Defrag Your Hard Drive
If you have noticed your computer running a little sluggish and slow lately, it might be time to defragment your hard drive. Your hard drive does need to be cleaned out regularly and defragmented in order to keep everything working better. Here's the why and how of defragging...
Defragment Your Hard Drive For Improved Performance
So what does it mean to defrag your hard drive? As you work with your computer, you will create and delete thousands of files on your hard drive. Over time, this churn leaves areas of empty space on your hard drive. Eventually you have a hard drive that looks like swiss cheese, and when you want to install a new program, or create a new file, your computer has to put chunks of your file all over the disk, instead of storing it in one contiguous block. This will result in extra time required to open files and launch applications, because everything is scattered (or fragmented) around your hard drive.
In order to fix this, there are programs available called defragmenters. When you defragment your hard drive, the program will move those scattered chunks of data so that files are stored contiguously, and create larger areas of free space to store files in the future. After drefagging, your computer has less work to do in order to open files and load programs. This is why defragmenting your hard drive is important.
How To Defragment Your Hard DriveIf you run Windows, your computer already has a free defragmenting program on it. Windows Defragmenter is provided with your Windows operating system. To begin, start by closing all your Windows programs. You might want to run your Defragmenting program in the evening, when you are finished with other work.
Click on the Start button, which is over on the bottom left part of your screen. Select Programs. Then select Accessories. Select System Tools. In System Tools, you'll find something called Disk Defragmenter.
From this program, you can select the hard drive that you want to defrag. Typically that's the C: drive, but if you have multiple drives, you can do them all. Press the Analyze button after selecting the drive, and Defrag will tell you if the drive needs to be defragmented. Lots of colored bars scattered all over the graph usually means you need to defrag. When most of the colored bars are over on the left side of the graph, that's good. Click the Defragment button to begin the defrag process.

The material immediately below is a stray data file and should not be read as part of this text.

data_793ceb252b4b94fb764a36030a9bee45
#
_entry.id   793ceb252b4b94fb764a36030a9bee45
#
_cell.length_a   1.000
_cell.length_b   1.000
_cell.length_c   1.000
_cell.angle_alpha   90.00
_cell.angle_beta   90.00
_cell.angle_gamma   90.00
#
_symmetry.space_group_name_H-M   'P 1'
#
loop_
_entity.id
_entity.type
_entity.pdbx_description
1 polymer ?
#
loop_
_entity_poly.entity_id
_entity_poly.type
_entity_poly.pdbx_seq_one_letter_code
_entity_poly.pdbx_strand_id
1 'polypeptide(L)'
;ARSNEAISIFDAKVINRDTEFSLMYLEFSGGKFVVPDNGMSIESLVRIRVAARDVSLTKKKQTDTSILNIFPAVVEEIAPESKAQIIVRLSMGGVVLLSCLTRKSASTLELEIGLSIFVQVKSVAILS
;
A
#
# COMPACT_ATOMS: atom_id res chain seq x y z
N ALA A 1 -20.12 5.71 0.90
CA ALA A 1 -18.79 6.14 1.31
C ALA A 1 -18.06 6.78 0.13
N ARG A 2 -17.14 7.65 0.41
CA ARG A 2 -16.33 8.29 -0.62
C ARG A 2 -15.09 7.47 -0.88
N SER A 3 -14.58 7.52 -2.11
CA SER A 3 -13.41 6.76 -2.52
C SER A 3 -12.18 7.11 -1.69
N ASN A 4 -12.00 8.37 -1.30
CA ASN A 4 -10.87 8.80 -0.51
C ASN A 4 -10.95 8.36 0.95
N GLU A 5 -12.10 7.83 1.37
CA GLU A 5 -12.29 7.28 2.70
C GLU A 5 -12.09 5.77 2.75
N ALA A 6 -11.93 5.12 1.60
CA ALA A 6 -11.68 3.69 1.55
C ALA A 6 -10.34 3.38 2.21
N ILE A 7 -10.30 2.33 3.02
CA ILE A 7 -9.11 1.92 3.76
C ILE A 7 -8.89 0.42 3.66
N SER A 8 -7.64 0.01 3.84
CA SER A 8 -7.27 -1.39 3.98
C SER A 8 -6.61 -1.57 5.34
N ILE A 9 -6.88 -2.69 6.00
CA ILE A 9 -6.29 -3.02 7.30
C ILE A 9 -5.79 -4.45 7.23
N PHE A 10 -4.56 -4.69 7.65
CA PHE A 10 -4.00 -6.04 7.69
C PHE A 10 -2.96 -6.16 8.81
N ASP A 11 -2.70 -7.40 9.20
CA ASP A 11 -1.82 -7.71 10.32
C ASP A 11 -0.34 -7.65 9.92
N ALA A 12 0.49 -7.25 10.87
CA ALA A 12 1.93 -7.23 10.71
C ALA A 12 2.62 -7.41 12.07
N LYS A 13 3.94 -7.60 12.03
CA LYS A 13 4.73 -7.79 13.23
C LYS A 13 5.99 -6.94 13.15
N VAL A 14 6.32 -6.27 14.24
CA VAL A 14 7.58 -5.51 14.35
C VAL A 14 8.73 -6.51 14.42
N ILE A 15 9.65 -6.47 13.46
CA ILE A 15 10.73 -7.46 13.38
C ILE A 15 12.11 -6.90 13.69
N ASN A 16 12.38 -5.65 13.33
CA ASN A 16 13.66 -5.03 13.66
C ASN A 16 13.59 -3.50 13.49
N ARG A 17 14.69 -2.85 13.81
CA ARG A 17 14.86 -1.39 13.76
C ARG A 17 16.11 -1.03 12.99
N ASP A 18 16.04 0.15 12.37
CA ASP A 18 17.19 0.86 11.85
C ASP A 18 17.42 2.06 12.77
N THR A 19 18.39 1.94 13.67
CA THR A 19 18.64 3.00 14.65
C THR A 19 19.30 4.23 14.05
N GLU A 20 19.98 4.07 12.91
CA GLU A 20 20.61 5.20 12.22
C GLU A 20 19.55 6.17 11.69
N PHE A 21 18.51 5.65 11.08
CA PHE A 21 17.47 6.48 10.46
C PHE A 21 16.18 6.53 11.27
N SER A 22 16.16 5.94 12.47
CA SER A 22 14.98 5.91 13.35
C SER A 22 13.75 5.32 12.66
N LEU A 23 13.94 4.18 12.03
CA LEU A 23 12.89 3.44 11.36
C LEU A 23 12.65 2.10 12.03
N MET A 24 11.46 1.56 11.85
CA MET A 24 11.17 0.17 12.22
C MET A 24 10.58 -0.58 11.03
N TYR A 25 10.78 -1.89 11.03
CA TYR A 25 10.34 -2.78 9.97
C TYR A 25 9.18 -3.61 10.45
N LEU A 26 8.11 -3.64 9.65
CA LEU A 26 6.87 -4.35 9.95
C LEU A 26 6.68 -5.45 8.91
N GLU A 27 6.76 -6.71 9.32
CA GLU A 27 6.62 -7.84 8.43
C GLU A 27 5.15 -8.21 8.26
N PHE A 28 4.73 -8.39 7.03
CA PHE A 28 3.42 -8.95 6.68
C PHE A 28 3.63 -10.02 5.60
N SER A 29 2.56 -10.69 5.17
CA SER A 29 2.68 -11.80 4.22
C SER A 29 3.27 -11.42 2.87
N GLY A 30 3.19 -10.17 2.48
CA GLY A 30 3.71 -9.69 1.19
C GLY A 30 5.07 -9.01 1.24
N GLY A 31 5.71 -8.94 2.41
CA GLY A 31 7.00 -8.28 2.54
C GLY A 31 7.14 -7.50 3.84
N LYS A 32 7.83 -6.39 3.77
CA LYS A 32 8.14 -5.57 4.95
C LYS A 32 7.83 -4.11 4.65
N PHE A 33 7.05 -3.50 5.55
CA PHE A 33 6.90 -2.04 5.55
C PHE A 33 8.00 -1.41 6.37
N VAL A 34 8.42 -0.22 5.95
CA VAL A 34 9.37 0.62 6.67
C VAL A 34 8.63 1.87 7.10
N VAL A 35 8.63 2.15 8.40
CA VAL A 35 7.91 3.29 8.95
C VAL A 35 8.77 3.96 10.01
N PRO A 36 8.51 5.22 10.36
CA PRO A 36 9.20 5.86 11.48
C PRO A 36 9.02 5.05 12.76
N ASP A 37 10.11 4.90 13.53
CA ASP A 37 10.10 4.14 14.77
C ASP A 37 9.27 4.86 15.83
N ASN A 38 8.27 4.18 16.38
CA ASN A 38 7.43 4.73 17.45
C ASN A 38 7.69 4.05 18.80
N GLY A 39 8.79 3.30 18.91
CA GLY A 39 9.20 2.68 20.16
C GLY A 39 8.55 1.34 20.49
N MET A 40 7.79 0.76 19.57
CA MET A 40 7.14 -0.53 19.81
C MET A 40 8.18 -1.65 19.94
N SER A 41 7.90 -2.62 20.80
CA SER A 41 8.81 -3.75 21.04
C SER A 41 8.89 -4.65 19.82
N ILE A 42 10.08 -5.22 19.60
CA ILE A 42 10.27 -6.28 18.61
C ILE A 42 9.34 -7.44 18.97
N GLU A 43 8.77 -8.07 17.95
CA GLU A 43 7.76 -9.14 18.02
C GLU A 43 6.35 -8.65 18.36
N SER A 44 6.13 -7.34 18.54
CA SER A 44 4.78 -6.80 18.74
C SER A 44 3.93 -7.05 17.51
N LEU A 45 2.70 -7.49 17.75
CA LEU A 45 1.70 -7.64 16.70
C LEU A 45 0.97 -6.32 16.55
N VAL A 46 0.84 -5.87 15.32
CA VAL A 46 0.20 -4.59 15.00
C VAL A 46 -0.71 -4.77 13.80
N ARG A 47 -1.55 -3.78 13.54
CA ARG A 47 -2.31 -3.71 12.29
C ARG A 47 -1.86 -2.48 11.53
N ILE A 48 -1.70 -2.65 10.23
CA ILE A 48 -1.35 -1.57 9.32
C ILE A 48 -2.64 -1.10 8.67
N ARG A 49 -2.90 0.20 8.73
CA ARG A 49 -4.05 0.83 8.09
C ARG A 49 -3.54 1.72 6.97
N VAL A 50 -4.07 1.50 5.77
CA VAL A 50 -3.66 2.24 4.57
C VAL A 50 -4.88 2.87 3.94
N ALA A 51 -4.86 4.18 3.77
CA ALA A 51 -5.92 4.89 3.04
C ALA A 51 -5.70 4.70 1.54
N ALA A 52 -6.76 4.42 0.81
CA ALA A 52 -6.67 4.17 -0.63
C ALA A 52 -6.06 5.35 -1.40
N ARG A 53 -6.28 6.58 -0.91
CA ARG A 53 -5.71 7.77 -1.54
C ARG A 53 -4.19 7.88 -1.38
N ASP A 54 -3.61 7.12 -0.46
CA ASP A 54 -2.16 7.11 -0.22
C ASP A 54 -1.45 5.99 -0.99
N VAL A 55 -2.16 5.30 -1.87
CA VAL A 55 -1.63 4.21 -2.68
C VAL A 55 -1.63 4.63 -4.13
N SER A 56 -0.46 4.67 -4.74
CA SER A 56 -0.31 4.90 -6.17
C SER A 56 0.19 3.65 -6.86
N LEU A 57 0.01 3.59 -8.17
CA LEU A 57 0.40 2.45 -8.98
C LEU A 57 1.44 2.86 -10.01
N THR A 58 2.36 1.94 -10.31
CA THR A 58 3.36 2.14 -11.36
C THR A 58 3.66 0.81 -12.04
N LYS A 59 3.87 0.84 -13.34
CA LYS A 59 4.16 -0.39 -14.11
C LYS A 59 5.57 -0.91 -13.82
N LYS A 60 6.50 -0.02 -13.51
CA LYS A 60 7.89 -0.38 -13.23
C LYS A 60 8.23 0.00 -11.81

If it has been a long time since you've last used it, or if you have a large hard drive with lots of files, it could take several minutes (or even hours) to complete. Defrag will show you the before and after snapshots of the defrag process.
Mac users, keep reading -- there's some defrag love in the next section for you...
I recommend that you defragment your computer regularly. Once a month should be enough, though do it more if you're a very active user, or you regularly deal with large (multi-megabyte) files such as music, video or graphics. If you have Windows Vista, the Disk Defragmenter offers you the option to run the program on a regular schedule.
Other Defragmenting Software
There are other defrag software programs available besides the one built into Windows. Some of these programs do a more thorough job of defragmenting your drive, and offer advanced features you might like.
Diskeeper is a popular commercial defragmenter. The newest version scans and fixes your computer in real time. So when you delete a program or file, it readjusts your hard drive right then. This eliminates the need to actually go in and run the program, taking minutes or hours out of your day to run the program.
DiskMagik is another good choice. It runs its disk defragmenter throughout the day, plus it'll learn when your slow times are, so it can adjust. It'll use fewer resources throughout the times when you use the computer more.
And Mac OS X users, I haven't forgotten you... Apple recommends a program called Drive Genius which will defrag, repair, repartition and do other maintenance tasks on your Mac. Other Mac savvy folks recommend iDefrag.
These programs are optional, but if you're the type of person who wants to squeeze every bit of performance out of your system, an advanced defragger is highly recommended. These programs eliminate the need to actually remember to run your disk defragmenter, and they'll optimize your disk. A fast and clean hard drive will really make a difference and improve your computer's performance.
Do you have comments about disk defragmentation, or a favorite defrag tool that's not mentioned here? Post a comment below...
Posted by Bob Rankin on 10 Jun 2008
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